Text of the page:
Russian president Vladimir Putin last week claimed exclusive rights to miles of territory in the Arctic leading many to think he is losing his mind and becoming increasingly erratic. After launching a strategically questionable invasion of Ukraine, which attracted crippling sanctions, Putin’s Arctic foray is likely one of his few options to remain popular at home by keeping Russians distracted from prevailing economic hardships. In addition to sanctions, the country’s economy has been hit hard by record low oil prices and a plunging currency.
Though the miles of bare ice have inherent value in the form of vast resources of fossil fuels, their exploitation could take decades to realize, leading many to ponder the reasonability of Putin’s move. According to analysts, there is none, only a desperate attempt at hiding his own inefficiencies and fallibility, a craft he is increasingly becoming compelled to resort to.
Putin’s options in Ukraine are limited to almost nil. His Ukrainian dream of seizing Novorossiya and building a bridge to Crimea are shattered thanks to staunch Ukrainian resistance and international condemnation. His other campaign of expanding territory into Ukraine is not only too costly in terms of currency but also in blood. It would most certainly also spark a new round of sanctions from the U.S. and EU, something his country’s citizens would vehemently oppose.
Putin is not only facing failure in Ukraine. His economic record can only be modestly described as being a terrible mess. Oil prices have dropped to less than $50 a barrel, massively impacting the country that depends on oil for half its budget. The growth of shale, renewables and liquefied natural gas, the three areas where Russia is weak and the emergence of Iran from years of sanctions back into the global oil markets look set to only make things worse for the Kremlin.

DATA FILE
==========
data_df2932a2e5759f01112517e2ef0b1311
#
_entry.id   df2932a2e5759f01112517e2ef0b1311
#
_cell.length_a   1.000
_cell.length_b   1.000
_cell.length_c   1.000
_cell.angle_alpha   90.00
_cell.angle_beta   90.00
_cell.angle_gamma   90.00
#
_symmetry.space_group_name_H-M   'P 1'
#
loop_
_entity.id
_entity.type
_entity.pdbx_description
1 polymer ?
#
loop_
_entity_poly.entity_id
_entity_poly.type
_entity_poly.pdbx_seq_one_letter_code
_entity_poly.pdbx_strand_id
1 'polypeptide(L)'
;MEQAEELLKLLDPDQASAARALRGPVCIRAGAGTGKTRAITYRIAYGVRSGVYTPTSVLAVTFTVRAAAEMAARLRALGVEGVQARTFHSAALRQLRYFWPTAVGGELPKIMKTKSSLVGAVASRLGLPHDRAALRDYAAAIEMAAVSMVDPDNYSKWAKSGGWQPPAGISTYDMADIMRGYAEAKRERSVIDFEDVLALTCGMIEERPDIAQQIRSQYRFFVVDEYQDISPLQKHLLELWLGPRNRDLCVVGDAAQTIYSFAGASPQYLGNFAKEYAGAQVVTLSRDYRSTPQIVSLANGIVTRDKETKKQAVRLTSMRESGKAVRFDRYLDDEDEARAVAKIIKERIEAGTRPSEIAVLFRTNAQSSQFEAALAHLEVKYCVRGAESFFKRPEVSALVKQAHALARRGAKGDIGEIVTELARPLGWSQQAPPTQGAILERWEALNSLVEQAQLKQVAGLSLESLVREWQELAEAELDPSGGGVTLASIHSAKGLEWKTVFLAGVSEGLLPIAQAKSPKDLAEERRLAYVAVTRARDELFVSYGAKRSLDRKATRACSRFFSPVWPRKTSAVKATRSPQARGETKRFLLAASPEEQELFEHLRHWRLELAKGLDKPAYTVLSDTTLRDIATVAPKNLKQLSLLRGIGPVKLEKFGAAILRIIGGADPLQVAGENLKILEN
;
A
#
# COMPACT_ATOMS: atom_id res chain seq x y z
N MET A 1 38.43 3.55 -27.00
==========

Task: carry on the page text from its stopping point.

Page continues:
Russia is finding itself increasingly haunted by the ghosts of wars Putin started. According to analyst Anna Arutunyan from Moscow, “Putin’s return to the presidential seat heralded a rather sudden pivot towards a deep-seated domestic nationalism. Yet nationalism as a state policy and identity, initially implemented to shore up Kremlin power, now has the Kremlin itself trapped and threatened by forces that it initially nurtured, but can no longer fully control.”
The attempt at going north toward the Arctic Sea will put Russia under the direct fire from both the U.S. and Canada and could spell more sanctions for the struggling country. Parts of the Russian population are growing tired of Putin’s antics. Only time will tell how long his tyrannical rampage will prevail. In the meantime his country and its citizens continue to suffer with no end in sight.